Last updated March 14, 2022

Acute Treatment of Cerebral Edema in Neurocritical Care Patients

Recommendations

Treatment of Cerebral Edema in Patients with Subarachnoid Hemorrhage

1. We suggest using symptom-based bolus dosing of hypertonic sodium solutions rather than sodium target-based dosing for the management of ICP or cerebral edema in patients with SAH (conditional recommendation, very low-quality evidence)
Rationale: In making this recommendation, the panel felt that while the quality of evidence was very low, the consistency of the literature justifed symptom-based bolus dosing of HTS as an efective means of reducing ICP and cerebral edema in patients with SAH. Te data on sodium target-based HTS dosing regimens for ICP control were extremely limited and provided only indirect evidence and thus could not be recommended.
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2. Due to insufficient evidence, we cannot recommend a specifc dosing strategy for HTS to improve neurological outcomes in patients with SAH.
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Treatment of Cerebral Edema in Patients with Traumatic Brain Injury

1. We suggest using hypertonic sodium solutions over mannitol for the initial management of elevated ICP or cerebral edema in patients with TBI (conditional recommendation, low-quality evidence). We suggest that neither HTS nor mannitol be used with the expectation for improving neurological outcomes in patients with TBI (conditional recommendation, low-quality evidence).
Rationale: In making this recommendation, the panel felt that while the quality of evidence was low, the consistency of the literature suggested HTS was at least as safe and efective as mannitol. In addition, the panel agreed that the putative advantages of HTS over mannitol for fuid resuscitation and cerebral perfusion justifed the suggestion to use HTS over mannitol. Although treatment efect of these agents on elevated ICP or cerebral edema may be expected based on the literature, neither agent has been demonstrated to improve neurological outcomes.
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2. We suggest that the use of mannitol is an efective alternative in patients with TBI unable to receive hypertonic sodium solutions (conditional recommendation, low-quality evidence).
Rationale: Although HTS was recommended over mannitol, the quality of evidence was low and the literature consistently suggests that mannitol is also a safe and efective option for the initial management of elevated ICP or cerebral edema in patients with TBI, particularly those with concomitant severe hypernatremia or volume overload.
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3. We recommend against the use of hypertonic sodium solutions in the pre-hospital setting to specifcally improve neurological outcomes for patients with TBI (strong recommendation, moderate-quality evidence)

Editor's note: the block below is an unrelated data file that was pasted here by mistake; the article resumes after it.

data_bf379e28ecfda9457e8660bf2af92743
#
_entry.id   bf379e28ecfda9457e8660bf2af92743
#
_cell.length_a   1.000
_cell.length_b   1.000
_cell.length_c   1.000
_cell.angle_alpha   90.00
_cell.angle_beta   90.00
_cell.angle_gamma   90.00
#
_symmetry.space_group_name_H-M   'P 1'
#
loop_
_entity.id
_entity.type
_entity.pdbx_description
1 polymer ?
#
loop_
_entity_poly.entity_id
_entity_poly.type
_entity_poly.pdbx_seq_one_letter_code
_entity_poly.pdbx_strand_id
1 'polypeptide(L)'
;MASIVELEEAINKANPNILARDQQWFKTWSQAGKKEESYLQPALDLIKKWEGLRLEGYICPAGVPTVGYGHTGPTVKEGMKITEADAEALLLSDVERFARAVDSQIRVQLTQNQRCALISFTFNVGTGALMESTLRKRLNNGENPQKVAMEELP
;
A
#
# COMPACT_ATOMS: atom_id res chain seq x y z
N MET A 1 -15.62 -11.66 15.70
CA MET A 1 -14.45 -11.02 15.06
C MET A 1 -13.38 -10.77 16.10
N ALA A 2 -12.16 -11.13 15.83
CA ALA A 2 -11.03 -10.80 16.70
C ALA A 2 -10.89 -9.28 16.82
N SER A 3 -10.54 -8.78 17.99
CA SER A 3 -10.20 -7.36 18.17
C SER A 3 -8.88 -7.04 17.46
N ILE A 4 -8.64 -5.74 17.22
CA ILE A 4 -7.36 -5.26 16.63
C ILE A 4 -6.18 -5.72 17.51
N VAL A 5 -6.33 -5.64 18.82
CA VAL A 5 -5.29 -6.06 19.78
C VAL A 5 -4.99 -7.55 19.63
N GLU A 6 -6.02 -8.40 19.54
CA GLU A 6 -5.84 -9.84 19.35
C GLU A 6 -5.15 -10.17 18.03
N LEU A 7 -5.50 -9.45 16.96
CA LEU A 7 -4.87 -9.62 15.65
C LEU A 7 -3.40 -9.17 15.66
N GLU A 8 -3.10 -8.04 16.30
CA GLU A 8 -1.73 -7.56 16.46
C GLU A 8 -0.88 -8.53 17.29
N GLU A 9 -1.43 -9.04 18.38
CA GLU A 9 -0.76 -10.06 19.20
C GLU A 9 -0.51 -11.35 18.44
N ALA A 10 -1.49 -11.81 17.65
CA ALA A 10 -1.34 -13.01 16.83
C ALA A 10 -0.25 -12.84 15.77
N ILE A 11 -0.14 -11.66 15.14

Rationale: Acute treatment of cerebral edema and herniation syndromes is often necessary in the pre-hospital setting. However, well-designed clinical trials did not suggest any beneft from the use of HTS in the pre-hospital setting on long-term outcomes in patients with TBI.
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4. We suggest against the use of mannitol in the prehospital setting to improve neurological outcomes for patients with TBI (conditional recommendation, very low-quality evidence).
Rationale: In making this recommendation, the panel felt that the quality of evidence was very low and did not suggest any potential beneft in the pre-hospital setting on long-term outcomes in patients with TBI.
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Treatment of Cerebral Edema in Patients with Acute Ischemic Stroke

1. We suggest using either hypertonic sodium solutions or mannitol for the initial management of ICP or cerebral edema in patients with acute ischemic stroke (conditional recommendation, low-quality evidence). Tere is insufcient evidence to recommend either hypertonic saline or mannitol for improving neurological outcomes in patients with acute ischemic stroke.
Rationale: In making this recommendation, the panel felt that the quality of evidence was low and the literature in patients with AIS was not compelling to recommend one agent over the other for initial management of elevated ICP or cerebral edema. Patient-specifc factors may be employed to aid clinicians in selecting the appropriate initial agent in patients with either measured elevated ICP or symptoms of cerebral edema.